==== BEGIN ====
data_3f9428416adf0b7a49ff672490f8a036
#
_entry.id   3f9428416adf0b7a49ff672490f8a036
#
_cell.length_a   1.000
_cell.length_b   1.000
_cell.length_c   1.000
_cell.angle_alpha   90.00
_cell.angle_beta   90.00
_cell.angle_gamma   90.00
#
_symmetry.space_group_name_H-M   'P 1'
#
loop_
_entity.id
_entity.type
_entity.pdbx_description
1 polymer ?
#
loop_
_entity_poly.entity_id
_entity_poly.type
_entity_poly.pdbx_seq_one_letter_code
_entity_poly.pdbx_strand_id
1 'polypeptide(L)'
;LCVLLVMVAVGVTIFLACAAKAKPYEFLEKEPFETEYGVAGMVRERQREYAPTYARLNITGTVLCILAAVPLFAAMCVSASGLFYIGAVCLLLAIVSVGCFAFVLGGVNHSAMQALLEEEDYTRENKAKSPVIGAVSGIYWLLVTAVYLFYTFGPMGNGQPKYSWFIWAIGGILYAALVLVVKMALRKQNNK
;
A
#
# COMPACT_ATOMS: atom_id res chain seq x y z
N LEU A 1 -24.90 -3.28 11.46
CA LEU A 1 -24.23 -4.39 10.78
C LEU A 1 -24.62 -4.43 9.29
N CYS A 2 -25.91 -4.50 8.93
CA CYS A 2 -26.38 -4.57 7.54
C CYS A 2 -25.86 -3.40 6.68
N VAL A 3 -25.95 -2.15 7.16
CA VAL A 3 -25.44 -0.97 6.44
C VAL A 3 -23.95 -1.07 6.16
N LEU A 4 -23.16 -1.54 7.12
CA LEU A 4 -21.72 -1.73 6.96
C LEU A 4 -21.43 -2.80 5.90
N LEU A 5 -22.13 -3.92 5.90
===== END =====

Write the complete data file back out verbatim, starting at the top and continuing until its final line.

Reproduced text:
data_3f9428416adf0b7a49ff672490f8a036
#
_entry.id   3f9428416adf0b7a49ff672490f8a036
#
_cell.length_a   1.000
_cell.length_b   1.000
_cell.length_c   1.000
_cell.angle_alpha   90.00
_cell.angle_beta   90.00
_cell.angle_gamma   90.00
#
_symmetry.space_group_name_H-M   'P 1'
#
loop_
_entity.id
_entity.type
_entity.pdbx_description
1 polymer ?
#
loop_
_entity_poly.entity_id
_entity_poly.type
_entity_poly.pdbx_seq_one_letter_code
_entity_poly.pdbx_strand_id
1 'polypeptide(L)'
;LCVLLVMVAVGVTIFLACAAKAKPYEFLEKEPFETEYGVAGMVRERQREYAPTYARLNITGTVLCILAAVPLFAAMCVSASGLFYIGAVCLLLAIVSVGCFAFVLGGVNHSAMQALLEEEDYTRENKAKSPVIGAVSGIYWLLVTAVYLFYTFGPMGNGQPKYSWFIWAIGGILYAALVLVVKMALRKQNNK
;
A
#
# COMPACT_ATOMS: atom_id res chain seq x y z
N LEU A 1 -24.90 -3.28 11.46
CA LEU A 1 -24.23 -4.39 10.78
C LEU A 1 -24.62 -4.43 9.29
N CYS A 2 -25.91 -4.50 8.93
CA CYS A 2 -26.38 -4.57 7.54
C CYS A 2 -25.86 -3.40 6.68
N VAL A 3 -25.95 -2.15 7.16
CA VAL A 3 -25.44 -0.97 6.44
C VAL A 3 -23.95 -1.07 6.16
N LEU A 4 -23.16 -1.54 7.12
CA LEU A 4 -21.72 -1.73 6.96
C LEU A 4 -21.43 -2.80 5.90
N LEU A 5 -22.13 -3.92 5.90